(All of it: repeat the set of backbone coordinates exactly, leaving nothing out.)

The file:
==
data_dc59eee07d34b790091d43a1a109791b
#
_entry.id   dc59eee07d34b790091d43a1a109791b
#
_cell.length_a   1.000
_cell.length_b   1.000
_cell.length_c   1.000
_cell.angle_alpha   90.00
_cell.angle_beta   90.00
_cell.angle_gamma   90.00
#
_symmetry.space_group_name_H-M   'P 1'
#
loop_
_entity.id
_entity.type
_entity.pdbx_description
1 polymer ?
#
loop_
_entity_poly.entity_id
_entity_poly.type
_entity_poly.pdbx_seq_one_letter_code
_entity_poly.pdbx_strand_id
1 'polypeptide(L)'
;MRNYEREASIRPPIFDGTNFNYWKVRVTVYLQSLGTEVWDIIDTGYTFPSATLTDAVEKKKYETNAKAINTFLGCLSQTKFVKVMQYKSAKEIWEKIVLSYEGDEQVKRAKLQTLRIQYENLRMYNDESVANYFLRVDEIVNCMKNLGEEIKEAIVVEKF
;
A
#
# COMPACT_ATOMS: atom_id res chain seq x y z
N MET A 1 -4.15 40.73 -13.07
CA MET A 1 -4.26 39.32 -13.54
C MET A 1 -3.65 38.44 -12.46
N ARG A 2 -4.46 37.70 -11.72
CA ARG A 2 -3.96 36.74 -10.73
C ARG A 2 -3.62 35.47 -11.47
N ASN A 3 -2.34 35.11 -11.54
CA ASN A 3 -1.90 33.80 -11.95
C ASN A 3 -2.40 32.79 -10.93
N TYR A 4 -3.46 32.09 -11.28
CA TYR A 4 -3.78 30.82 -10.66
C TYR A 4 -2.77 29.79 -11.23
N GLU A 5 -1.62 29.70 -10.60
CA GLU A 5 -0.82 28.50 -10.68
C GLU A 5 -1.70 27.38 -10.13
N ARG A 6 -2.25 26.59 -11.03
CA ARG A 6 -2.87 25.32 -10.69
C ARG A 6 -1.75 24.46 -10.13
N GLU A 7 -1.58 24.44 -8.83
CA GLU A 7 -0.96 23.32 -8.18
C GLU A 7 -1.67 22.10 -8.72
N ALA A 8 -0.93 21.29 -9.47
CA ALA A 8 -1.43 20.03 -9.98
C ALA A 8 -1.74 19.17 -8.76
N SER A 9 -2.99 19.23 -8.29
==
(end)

data_dc59eee07d34b790091d43a1a109791b
#
_entry.id   dc59eee07d34b790091d43a1a109791b
#
_cell.length_a   1.000
_cell.length_b   1.000
_cell.length_c   1.000
_cell.angle_alpha   90.00
_cell.angle_beta   90.00
_cell.angle_gamma   90.00
#
_symmetry.space_group_name_H-M   'P 1'
#
loop_
_entity.id
_entity.type
_entity.pdbx_description
1 polymer ?
#
loop_
_entity_poly.entity_id
_entity_poly.type
_entity_poly.pdbx_seq_one_letter_code
_entity_poly.pdbx_strand_id
1 'polypeptide(L)'
;MRNYEREASIRPPIFDGTNFNYWKVRVTVYLQSLGTEVWDIIDTGYTFPSATLTDAVEKKKYETNAKAINTFLGCLSQTKFVKVMQYKSAKEIWEKIVLSYEGDEQVKRAKLQTLRIQYENLRMYNDESVANYFLRVDEIVNCMKNLGEEIKEAIVVEKF
;
A
#
# COMPACT_ATOMS: atom_id res chain seq x y z
N MET A 1 -4.15 40.73 -13.07
CA MET A 1 -4.26 39.32 -13.54
C MET A 1 -3.65 38.44 -12.46
N ARG A 2 -4.46 37.70 -11.72
CA ARG A 2 -3.96 36.74 -10.73
C ARG A 2 -3.62 35.47 -11.47
N ASN A 3 -2.34 35.11 -11.54
CA ASN A 3 -1.90 33.80 -11.95
C ASN A 3 -2.40 32.79 -10.93
N TYR A 4 -3.46 32.09 -11.28
CA TYR A 4 -3.78 30.82 -10.66
C TYR A 4 -2.77 29.79 -11.23
N GLU A 5 -1.62 29.70 -10.60
CA GLU A 5 -0.82 28.50 -10.68
C GLU A 5 -1.70 27.38 -10.13
N ARG A 6 -2.25 26.59 -11.03
CA ARG A 6 -2.87 25.32 -10.69
C ARG A 6 -1.75 24.46 -10.13
N GLU A 7 -1.58 24.44 -8.83
CA GLU A 7 -0.96 23.32 -8.18
C GLU A 7 -1.67 22.10 -8.72
N ALA A 8 -0.93 21.29 -9.47
CA ALA A 8 -1.43 20.03 -9.98
C ALA A 8 -1.74 19.17 -8.76
N SER A 9 -2.99 19.23 -8.29